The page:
• Nanainwonderland says:

        This is so true. I am Egyptian born like Mena and I know what you mean. You hit the nail on the head.

        Hollywood prefers people who have ‘exotic’ features as long as they are not too ‘exotic’ and can pass as white.

      • Kage says:

        Yeah, I came to say this, Rami is much lighter skinned.

  6. Jerusha says:

    That does really stink. I think a lot of us would appreciate more varied casting. I watch a lot of films from Japan, Hong Kong, Korea, Iran, India, etc. I know the world is not made up exclusively of people who look like me and I want to see that onscreen. I hope Mr. Massoud gets some opportunities soon.

  7. Tiffany says:

    That kind of pretty should be on the screen, Really, he is gorgeous. And he has charisma to boot.

  8. Lisa says:

    Hopefully the right opportunities will come his way.

  9. Jim Liu says:

    Maybe he sucks.

    • Tiffany says:

      Because he has been given chance after chance to show that….oh wait, he has not.

      • Lilian says:

        He sucked in Aladin. The female lead had to carry him. Even his singing sucked. The 1billion wasn’t due to him.

    • Jessica says:

      This is so obtuse. He’s been in exactly one film, and it’s been Disney’s most successful live action remake to date. He’s not even a flop king like, say, Armie Hammer, who gets chance after chance. And what about mediocre white guys like Ansel Elgort? You’re deliberately refusing to see the racial dynamics at play even though they’re right in front of you. Any famous actor of color will immediately relate to Mena. Octavia Spencer didn’t have many offers coming in even after winning an Oscar. Viola Davis will tell the same story. Regina King. Lupita. They all went through major dry spells before someone decided to take notice and cast them in decent roles. Actors of color are often carried by filmmakers of color because white filmmakers just aren’t casting them most of the time. Look at their filmographies, they will tell the tale.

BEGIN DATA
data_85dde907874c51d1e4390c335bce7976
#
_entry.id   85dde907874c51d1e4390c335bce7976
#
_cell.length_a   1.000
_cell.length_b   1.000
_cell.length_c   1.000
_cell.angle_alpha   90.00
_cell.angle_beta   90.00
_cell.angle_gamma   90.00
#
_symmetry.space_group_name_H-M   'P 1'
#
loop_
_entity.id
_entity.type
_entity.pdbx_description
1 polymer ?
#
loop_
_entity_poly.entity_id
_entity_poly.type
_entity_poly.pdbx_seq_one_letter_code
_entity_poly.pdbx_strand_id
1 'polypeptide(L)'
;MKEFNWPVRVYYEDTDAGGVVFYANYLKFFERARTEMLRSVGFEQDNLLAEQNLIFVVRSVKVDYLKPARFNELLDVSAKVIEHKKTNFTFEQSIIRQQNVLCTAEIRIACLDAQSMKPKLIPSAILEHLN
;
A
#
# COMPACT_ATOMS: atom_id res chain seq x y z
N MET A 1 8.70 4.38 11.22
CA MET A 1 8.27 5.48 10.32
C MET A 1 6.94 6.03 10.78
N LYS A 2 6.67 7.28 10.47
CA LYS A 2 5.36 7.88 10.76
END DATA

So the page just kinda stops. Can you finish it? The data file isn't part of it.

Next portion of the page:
With this kind of glib obtuseness around race, no wonder it’s always one step forward, three steps back. (I am white btw.)

      • MariaS says:

        @Jessica. What you’ve written is so dead on. I’m exhausted having to explain this to people determined not to see what’s right in front of them.

    • Jensies says:

      I guess I don’t get all the hate for this guy, from posters I’ve never seen before no less. I didn’t see Aladdin so I don’t know completely, but he’s good looking, seems charming and no drama, met his marketing commitments for Disney…no reason this guy shouldn’t be getting plenty of offers. Interesting to me that these, maybe he sucks, maybe he doesn’t deserve it, comments only come up around a brown actor.

    • noway says:

      Did you see him in Alladin and not like him or something? Apparently, a lot of people saw him and at least thought he was good enough for that, 1 Billion dollars worth of tickets sold. A lot of white mediocre men and women in Hollywood couldn’t put all their movies together to get to that amount of ticket sales. He even was critically acclaimed, so not sure where your comment is coming from, hopefully not from a terrible place, maybe you are just a contrarian. Something is wrong with Hollywood whey you have that kind of success and you can’t even get auditions for parts, even minor parts.